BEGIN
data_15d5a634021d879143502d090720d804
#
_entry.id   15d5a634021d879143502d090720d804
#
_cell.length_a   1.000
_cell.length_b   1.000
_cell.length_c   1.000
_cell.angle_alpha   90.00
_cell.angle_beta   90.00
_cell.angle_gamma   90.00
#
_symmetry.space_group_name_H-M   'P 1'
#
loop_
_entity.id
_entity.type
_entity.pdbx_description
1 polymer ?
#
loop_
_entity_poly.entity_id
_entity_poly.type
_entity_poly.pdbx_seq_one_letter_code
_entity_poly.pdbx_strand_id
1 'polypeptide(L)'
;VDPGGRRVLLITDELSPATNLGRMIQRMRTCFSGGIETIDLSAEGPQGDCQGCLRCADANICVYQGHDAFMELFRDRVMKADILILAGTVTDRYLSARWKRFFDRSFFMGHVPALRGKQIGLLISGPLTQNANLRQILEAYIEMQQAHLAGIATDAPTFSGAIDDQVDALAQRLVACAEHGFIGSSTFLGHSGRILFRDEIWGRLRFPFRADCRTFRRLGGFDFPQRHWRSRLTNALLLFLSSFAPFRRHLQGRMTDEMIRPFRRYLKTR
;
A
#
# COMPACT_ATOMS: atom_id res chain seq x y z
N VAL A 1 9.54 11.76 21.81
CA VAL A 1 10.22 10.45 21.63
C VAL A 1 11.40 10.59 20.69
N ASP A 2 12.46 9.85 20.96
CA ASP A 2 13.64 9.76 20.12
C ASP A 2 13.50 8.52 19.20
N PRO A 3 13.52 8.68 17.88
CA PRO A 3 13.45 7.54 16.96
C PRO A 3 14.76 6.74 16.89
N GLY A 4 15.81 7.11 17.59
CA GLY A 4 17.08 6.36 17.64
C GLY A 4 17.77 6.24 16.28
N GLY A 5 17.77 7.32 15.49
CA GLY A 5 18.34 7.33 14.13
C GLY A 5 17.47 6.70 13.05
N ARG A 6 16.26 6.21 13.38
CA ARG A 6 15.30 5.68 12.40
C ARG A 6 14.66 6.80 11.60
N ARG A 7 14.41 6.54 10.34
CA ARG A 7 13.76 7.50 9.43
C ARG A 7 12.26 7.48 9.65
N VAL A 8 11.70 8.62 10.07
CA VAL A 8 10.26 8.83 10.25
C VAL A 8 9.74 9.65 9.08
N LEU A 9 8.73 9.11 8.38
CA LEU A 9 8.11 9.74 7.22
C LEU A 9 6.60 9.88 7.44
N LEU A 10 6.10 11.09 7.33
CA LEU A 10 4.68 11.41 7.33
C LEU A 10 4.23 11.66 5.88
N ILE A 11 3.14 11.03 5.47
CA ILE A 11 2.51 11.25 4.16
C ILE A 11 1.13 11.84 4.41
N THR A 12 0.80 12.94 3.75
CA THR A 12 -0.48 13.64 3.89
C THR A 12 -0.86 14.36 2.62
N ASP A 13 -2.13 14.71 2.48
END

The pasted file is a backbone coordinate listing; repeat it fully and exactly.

data_15d5a634021d879143502d090720d804
#
_entry.id   15d5a634021d879143502d090720d804
#
_cell.length_a   1.000
_cell.length_b   1.000
_cell.length_c   1.000
_cell.angle_alpha   90.00
_cell.angle_beta   90.00
_cell.angle_gamma   90.00
#
_symmetry.space_group_name_H-M   'P 1'
#
loop_
_entity.id
_entity.type
_entity.pdbx_description
1 polymer ?
#
loop_
_entity_poly.entity_id
_entity_poly.type
_entity_poly.pdbx_seq_one_letter_code
_entity_poly.pdbx_strand_id
1 'polypeptide(L)'
;VDPGGRRVLLITDELSPATNLGRMIQRMRTCFSGGIETIDLSAEGPQGDCQGCLRCADANICVYQGHDAFMELFRDRVMKADILILAGTVTDRYLSARWKRFFDRSFFMGHVPALRGKQIGLLISGPLTQNANLRQILEAYIEMQQAHLAGIATDAPTFSGAIDDQVDALAQRLVACAEHGFIGSSTFLGHSGRILFRDEIWGRLRFPFRADCRTFRRLGGFDFPQRHWRSRLTNALLLFLSSFAPFRRHLQGRMTDEMIRPFRRYLKTR
;
A
#
# COMPACT_ATOMS: atom_id res chain seq x y z
N VAL A 1 9.54 11.76 21.81
CA VAL A 1 10.22 10.45 21.63
C VAL A 1 11.40 10.59 20.69
N ASP A 2 12.46 9.85 20.96
CA ASP A 2 13.64 9.76 20.12
C ASP A 2 13.50 8.52 19.20
N PRO A 3 13.52 8.68 17.88
CA PRO A 3 13.45 7.54 16.96
C PRO A 3 14.76 6.74 16.89
N GLY A 4 15.81 7.11 17.59
CA GLY A 4 17.08 6.36 17.64
C GLY A 4 17.77 6.24 16.28
N GLY A 5 17.77 7.32 15.49
CA GLY A 5 18.34 7.33 14.13
C GLY A 5 17.47 6.70 13.05
N ARG A 6 16.26 6.21 13.38
CA ARG A 6 15.30 5.68 12.40
C ARG A 6 14.66 6.80 11.60
N ARG A 7 14.41 6.54 10.34
CA ARG A 7 13.76 7.50 9.43
C ARG A 7 12.26 7.48 9.65
N VAL A 8 11.70 8.62 10.07
CA VAL A 8 10.26 8.83 10.25
C VAL A 8 9.74 9.65 9.08
N LEU A 9 8.73 9.11 8.38
CA LEU A 9 8.11 9.74 7.22
C LEU A 9 6.60 9.88 7.44
N LEU A 10 6.10 11.09 7.33
CA LEU A 10 4.68 11.41 7.33
C LEU A 10 4.23 11.66 5.88
N ILE A 11 3.14 11.03 5.47
CA ILE A 11 2.51 11.25 4.16
C ILE A 11 1.13 11.84 4.41
N THR A 12 0.80 12.94 3.75
CA THR A 12 -0.48 13.64 3.89
C THR A 12 -0.86 14.36 2.62
N ASP A 13 -2.13 14.71 2.48